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Computer error leaves town … High and dry

Computer trouble with Eketahuna’s water supply left the town’s taps dry, forcing the local school to close.
The town is no stranger to water woes and has recently had upgrades to its treatment plant, however a computer error yesterday meant the town couldn’t turn on taps or flush down toilets.
Tararua district council chief executive Bryan Nicholson said the problem came from the reservoir’s supervisory control and data acquisition [SCADA] system.
“It said the reserve was full … it wasn’t. The whole system was drained dry.”
The system is used by councils throughout New Zealand and allows technicians to monitor water throughout a distribution system.
The problem affected all properties connected to Eketahuna’s main supply.
Due to the issue, Eketahuna School was forced to shut its doors. Hautu [leader] Te Tain Runga [South] at Ministry of Education [MoE] Nancy Bell said the principal of the school informed MoE in the morning that there was no running water in the school.
“This means there isn’t drinking water and bathrooms were unable to be used.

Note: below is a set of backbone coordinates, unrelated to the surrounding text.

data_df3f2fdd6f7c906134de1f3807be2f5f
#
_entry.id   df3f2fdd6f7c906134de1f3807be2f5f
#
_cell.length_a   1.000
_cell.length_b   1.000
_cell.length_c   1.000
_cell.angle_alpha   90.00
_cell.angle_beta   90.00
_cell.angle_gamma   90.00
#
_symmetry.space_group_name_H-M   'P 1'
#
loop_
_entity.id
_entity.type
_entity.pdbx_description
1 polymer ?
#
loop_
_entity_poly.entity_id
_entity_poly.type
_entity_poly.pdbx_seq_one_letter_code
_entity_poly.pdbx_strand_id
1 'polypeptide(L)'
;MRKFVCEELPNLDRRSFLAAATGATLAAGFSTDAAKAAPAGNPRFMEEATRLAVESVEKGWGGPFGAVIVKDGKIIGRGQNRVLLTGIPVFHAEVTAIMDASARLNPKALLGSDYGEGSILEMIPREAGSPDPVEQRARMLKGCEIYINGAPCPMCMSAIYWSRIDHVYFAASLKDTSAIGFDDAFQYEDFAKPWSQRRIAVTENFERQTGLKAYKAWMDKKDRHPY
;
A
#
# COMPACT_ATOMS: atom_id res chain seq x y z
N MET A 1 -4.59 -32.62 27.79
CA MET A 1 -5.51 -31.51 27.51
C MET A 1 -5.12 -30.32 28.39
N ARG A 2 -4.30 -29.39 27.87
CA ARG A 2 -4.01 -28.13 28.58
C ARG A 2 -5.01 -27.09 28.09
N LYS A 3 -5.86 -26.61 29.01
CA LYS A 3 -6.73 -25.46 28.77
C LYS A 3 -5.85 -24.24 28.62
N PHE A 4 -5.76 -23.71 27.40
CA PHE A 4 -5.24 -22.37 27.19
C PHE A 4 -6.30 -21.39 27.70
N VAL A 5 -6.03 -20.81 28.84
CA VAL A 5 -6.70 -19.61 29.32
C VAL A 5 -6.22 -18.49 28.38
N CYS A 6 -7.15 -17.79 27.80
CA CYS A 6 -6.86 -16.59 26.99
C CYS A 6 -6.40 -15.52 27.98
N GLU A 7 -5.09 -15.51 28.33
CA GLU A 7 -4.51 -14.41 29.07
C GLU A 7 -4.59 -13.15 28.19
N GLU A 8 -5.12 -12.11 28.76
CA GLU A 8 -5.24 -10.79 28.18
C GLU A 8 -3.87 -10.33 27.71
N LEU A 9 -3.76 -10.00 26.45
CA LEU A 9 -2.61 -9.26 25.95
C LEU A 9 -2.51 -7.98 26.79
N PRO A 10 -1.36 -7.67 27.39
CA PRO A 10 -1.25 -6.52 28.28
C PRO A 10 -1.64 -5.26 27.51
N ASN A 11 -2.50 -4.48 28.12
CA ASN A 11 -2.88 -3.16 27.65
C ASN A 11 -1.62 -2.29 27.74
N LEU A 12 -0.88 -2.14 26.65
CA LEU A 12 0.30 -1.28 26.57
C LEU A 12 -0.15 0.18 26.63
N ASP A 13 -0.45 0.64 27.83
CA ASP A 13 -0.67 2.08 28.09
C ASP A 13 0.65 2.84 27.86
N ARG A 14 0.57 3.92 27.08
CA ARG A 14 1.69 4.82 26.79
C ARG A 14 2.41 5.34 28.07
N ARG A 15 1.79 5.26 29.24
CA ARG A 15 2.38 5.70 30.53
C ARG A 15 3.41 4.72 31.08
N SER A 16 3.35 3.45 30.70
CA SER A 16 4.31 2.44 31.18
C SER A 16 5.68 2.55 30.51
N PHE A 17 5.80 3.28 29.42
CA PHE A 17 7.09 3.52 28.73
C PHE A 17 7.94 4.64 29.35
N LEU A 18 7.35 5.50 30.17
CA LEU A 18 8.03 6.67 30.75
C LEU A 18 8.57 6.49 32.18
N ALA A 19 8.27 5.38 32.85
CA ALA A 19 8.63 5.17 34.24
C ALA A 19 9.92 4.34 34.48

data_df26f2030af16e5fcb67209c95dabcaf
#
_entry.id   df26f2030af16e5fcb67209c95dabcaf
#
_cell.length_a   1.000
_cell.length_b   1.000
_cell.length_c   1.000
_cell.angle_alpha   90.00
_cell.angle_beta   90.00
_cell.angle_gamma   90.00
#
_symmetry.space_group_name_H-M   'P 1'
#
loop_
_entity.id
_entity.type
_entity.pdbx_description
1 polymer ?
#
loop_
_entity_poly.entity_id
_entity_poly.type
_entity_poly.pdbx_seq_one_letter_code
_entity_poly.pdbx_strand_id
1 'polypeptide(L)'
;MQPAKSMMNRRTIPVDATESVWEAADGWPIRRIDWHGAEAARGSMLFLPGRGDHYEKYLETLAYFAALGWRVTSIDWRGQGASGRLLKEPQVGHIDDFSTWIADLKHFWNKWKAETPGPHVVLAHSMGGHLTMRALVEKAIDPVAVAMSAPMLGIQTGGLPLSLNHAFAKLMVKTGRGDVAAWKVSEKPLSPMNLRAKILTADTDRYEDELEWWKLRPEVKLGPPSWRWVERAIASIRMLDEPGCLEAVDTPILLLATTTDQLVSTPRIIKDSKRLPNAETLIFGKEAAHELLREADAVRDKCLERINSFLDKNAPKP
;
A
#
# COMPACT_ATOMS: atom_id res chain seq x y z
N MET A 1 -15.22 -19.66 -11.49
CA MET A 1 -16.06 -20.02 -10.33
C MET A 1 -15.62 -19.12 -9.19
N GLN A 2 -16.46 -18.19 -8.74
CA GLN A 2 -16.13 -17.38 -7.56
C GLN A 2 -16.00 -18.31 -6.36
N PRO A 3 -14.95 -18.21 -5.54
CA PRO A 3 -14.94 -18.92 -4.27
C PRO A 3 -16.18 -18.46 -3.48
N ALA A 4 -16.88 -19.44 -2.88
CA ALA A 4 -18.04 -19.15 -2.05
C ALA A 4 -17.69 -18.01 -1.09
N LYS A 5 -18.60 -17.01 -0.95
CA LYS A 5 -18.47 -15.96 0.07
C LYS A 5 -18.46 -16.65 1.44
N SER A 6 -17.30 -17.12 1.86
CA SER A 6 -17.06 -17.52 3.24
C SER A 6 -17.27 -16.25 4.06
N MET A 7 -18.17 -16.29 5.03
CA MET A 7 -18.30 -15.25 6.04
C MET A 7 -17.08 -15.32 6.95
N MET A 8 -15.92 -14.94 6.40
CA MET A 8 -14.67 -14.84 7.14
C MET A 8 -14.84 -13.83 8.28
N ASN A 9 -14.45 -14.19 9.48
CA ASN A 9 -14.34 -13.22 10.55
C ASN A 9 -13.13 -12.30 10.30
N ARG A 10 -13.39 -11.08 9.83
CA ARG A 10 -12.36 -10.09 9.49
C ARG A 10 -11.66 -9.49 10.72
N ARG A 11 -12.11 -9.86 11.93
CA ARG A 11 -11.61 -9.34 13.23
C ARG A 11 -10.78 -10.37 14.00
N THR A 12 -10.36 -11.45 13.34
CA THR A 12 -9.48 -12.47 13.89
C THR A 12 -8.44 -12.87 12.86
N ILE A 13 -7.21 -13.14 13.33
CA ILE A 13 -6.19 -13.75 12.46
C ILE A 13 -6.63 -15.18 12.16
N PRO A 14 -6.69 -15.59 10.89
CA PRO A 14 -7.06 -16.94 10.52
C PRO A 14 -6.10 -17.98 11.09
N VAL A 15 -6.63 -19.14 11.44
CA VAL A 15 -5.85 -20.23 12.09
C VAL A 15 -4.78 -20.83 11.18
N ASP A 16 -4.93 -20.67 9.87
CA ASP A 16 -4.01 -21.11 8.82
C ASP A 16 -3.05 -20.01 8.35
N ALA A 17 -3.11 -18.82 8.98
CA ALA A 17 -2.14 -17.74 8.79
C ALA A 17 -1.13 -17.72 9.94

“Because of this, the board made the decision to close the school site for the day while water was restored to the town.”
There are 107 students enrolled at the school, and 17 staff.
Nicholson agreed that it was the right decision.
“The school knew before they opened so didn’t open at all for the day.
“It was the right decision from a sanitary and health perspective.
Although the town has had a number of water problems in the past, Nicholson said that, as far as he was aware, it was the first time this had happened.
“We want to ensure we can trust our systems and further investigations are needed to prevent this from happening again.”
“Bottled water was delivered to the cafes in town to allow them to keep running their businesses.
“The school was one of the first to know and they closed – the toilets being the main concern.”
Bottled water was also available for residents at the library and information centre
Nicholson said that once the issue was dealt with, the tank had to refill to bring the water pressure back to normal.
“We got an alert at 5am and we had staff out there just after 5.30am. All water was back up and running by 11am. Staff rectified the issues, it just took time for treated water to get back into the system.”

George Shiers
George Shiers
George Shiers is a reporter at the Wairarapa Times-Age interested in politics and social issues. He reports regularly on a range of topics including infrastructure, housing, and transport. George is also the Tararua reporter and helps cover police, fire and court stories.

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